The Canadian Institutes of Health Research's Signature Initiative Pathways to Health Equity for Aboriginal Peoples, developed in collaboration with the Public Health Agency of Canada and Health Canada's First Nations and Inuit Health Branch, provides $25 million in research funding over ten years in four priority areas related to Indigenous health, one of which is suicide prevention. The initiative aims to develop an evidence base on how to design, offer and implement programs and policies that promote health and health equity.
The Pathways to Health Equity for Aboriginal Peoples project is also linked to an initiative under the Arctic Council's Sustainable Development Working Group. The Government of Canada, through the Canadian Institutes of Health Research and the Public Health Agency of Canada, led the initiative from 2013 to 2015. Other participants included the Kingdom of Denmark, Norway, the Russian Federation, the United States and the Inuit Circumpolar Council. This initiative focused on suicide prevention intervention research in circumpolar communities to identify and share best practices in promoting resilience and well-being, particularly among children and youth. The initiative will be pursued and expanded under the current United States chairmanship.
The Canadian Institutes of Health Research also collaborates with provinces, territories and the Graham Boeckh Foundation to support research to address adolescent and youth mental health and well-being. The ACCESS Canada research network was launched under Canada's Strategy for Patient Oriented Research, led by the Canadian Institutes of Health Research, which is a key platform for jurisdictions to collaborate on health innovation. Developed in partnership with the Graham Boeckh Foundation, the goal of ACCESS Canada is to use evidence to bring about change in the care of young people with mental illness, including change to suicide prevention efforts. It is developing strategies to ensure more young people are connected to the mental health services they need and will move research evidence to the point of care so young people receive the best possible treatments available. Ultimately, the network will improve health outcomes for youth by transforming the way mental health care is provided in Canada.
Understanding Suicide in Specific Groups
Other federal departments undertake research to better understand the mental health needs of specific populations, such as Veterans, members of the Canadian Armed Forces and federally incarcerated individuals. For example, the Department of National Defence supported the 2013 Canadian Forces Mental Health Survey as well as an outcomes study on operational stress injury incidence. Veterans Affairs Canada examines suicide-related behaviours in Canadian Veterans (former Canadian Armed Forces members) on an ongoing basis and Correctional Service Canada collects data, investigates incidents of suicide and conducts research into self-injury and suicide.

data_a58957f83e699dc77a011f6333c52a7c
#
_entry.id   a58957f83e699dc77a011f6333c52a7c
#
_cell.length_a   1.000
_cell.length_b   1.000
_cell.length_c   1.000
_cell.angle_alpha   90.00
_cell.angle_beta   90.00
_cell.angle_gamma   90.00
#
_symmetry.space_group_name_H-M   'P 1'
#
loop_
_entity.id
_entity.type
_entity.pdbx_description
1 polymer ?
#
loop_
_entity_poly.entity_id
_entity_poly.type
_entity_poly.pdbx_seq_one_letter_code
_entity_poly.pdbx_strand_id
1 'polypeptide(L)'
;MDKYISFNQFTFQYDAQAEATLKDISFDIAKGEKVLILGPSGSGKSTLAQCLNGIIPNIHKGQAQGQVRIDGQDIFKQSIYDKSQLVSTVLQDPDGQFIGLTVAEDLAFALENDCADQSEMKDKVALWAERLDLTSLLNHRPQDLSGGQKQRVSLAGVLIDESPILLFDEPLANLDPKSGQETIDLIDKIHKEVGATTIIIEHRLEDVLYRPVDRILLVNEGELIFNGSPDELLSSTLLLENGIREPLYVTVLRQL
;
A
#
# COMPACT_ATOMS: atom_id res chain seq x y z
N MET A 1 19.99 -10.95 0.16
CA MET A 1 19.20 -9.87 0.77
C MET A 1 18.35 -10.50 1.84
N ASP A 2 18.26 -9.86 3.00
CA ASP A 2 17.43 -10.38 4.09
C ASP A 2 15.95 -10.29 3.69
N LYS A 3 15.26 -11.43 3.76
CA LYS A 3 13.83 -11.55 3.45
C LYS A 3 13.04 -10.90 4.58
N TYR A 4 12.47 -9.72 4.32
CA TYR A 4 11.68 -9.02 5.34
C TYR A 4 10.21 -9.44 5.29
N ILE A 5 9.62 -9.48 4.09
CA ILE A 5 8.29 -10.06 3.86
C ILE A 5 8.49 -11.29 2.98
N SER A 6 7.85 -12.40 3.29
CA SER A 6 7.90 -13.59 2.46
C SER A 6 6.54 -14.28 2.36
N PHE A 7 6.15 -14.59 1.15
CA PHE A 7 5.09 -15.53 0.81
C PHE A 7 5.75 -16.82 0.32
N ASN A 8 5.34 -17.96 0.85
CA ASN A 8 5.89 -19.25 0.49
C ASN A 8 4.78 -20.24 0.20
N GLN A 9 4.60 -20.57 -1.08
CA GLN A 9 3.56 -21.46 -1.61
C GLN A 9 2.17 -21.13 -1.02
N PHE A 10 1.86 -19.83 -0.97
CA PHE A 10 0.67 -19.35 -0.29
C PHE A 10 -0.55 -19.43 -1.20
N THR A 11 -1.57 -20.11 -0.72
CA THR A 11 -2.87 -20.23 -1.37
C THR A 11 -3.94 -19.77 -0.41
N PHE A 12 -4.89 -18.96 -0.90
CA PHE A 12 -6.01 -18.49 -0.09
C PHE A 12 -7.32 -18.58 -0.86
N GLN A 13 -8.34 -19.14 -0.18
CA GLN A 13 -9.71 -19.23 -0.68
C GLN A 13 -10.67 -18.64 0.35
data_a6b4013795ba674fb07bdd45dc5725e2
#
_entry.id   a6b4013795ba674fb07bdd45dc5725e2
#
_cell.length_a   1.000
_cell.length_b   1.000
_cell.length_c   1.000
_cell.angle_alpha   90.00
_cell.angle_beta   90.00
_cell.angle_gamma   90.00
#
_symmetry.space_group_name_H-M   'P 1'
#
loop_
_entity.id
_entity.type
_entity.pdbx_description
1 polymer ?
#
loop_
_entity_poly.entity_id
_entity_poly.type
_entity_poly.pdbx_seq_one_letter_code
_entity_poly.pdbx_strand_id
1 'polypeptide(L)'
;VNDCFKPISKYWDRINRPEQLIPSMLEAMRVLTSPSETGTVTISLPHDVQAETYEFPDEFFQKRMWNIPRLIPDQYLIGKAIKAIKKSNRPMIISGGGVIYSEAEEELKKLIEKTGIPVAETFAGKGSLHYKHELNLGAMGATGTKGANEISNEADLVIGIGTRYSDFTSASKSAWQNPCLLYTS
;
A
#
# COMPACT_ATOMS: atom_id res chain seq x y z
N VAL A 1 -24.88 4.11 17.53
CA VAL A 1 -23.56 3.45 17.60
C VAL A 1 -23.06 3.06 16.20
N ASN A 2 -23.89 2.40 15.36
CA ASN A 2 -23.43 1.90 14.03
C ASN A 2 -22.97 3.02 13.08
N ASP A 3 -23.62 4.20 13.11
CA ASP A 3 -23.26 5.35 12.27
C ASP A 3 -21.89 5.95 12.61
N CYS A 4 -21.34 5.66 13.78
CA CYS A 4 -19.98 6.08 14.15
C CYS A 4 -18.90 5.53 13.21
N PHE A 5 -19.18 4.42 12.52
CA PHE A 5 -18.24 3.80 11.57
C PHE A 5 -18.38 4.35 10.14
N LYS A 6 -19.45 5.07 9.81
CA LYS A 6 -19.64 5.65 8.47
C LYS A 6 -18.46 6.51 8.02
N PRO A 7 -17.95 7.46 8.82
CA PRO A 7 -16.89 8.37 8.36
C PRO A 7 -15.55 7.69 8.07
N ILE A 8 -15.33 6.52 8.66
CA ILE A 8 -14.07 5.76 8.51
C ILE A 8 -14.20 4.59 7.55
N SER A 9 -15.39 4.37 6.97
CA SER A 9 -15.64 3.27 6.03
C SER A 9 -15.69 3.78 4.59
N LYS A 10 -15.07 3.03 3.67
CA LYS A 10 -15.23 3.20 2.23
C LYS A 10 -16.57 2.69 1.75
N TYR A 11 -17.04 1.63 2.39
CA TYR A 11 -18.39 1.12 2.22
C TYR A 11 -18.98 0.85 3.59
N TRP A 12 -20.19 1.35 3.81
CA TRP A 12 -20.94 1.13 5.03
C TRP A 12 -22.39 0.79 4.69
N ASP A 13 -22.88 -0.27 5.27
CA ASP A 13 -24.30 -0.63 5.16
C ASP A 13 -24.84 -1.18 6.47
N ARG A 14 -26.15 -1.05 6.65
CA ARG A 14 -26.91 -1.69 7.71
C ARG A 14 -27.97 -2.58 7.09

Veterans Affairs Canada, the Canadian Armed Forces and Statistics Canada have collaborated on a number of studies that have contributed to the understanding of suicide-related behaviours in the Veteran population, including the Canadian Forces Cancer and Mortality Study (2011) and the Life After Service Studies program of research, including Life After Services Studies surveys conducted in 2010, 2013 and 2016. In addition, Veterans Affairs Canada and the Canadian Armed Forces are supporting research to find better treatments, promote faster recoveries and achieve better outcomes for Canadian Armed Forces Veterans with mental health conditions.
Veterans Affairs Canada is funding a new program of research called Road to Civilian Life that focuses on the stressful period around release from service. Individual members will be followed across military-civilian transition and a study will be conducted to better understand how to minimize the effects of operational stress injuries, including post-traumatic stress disorder. Another study is looking at how operational stress injuries affect families and the role families play in supporting Veterans with operational stress injuries and programs that support families.
Putting Knowledge into Practice
To ensure suicide prevention activities are most effective, research findings must be shared with communities, including frontline and community-based workers.
The Mental Health Commission of Canada's Knowledge Exchange Centre facilitates knowledge-sharing about suicide prevention best practices among mental health professionals and communities through webinars, conferences and online social media channels. The Mental Health Commission of Canada's Supporting the Promotion of Activated Research and Knowledge (SPARK) training workshop helps participants move research findings and knowledge from the fields of mental health, substance use and addictions into practice more quickly.
Health Canada, in partnership with the True Patriot Love Foundation and through the Canadian Institute for Military and Veteran Health Research, is supporting the uptake of research to better address the health and wellness of Canadian Armed Forces personnel, Veterans and their families, which will put research, knowledge and information into the hands of those who work closely with these groups.
Considerable work is underway throughout the Government of Canada to better understand and help prevent suicide.
The federal framework for suicide prevention will build on these initiatives and those of other levels of government, non-governmental organizations, Indigenous communities and organizations, as well as other individual communities to contribute to the prevention of suicide in Canada.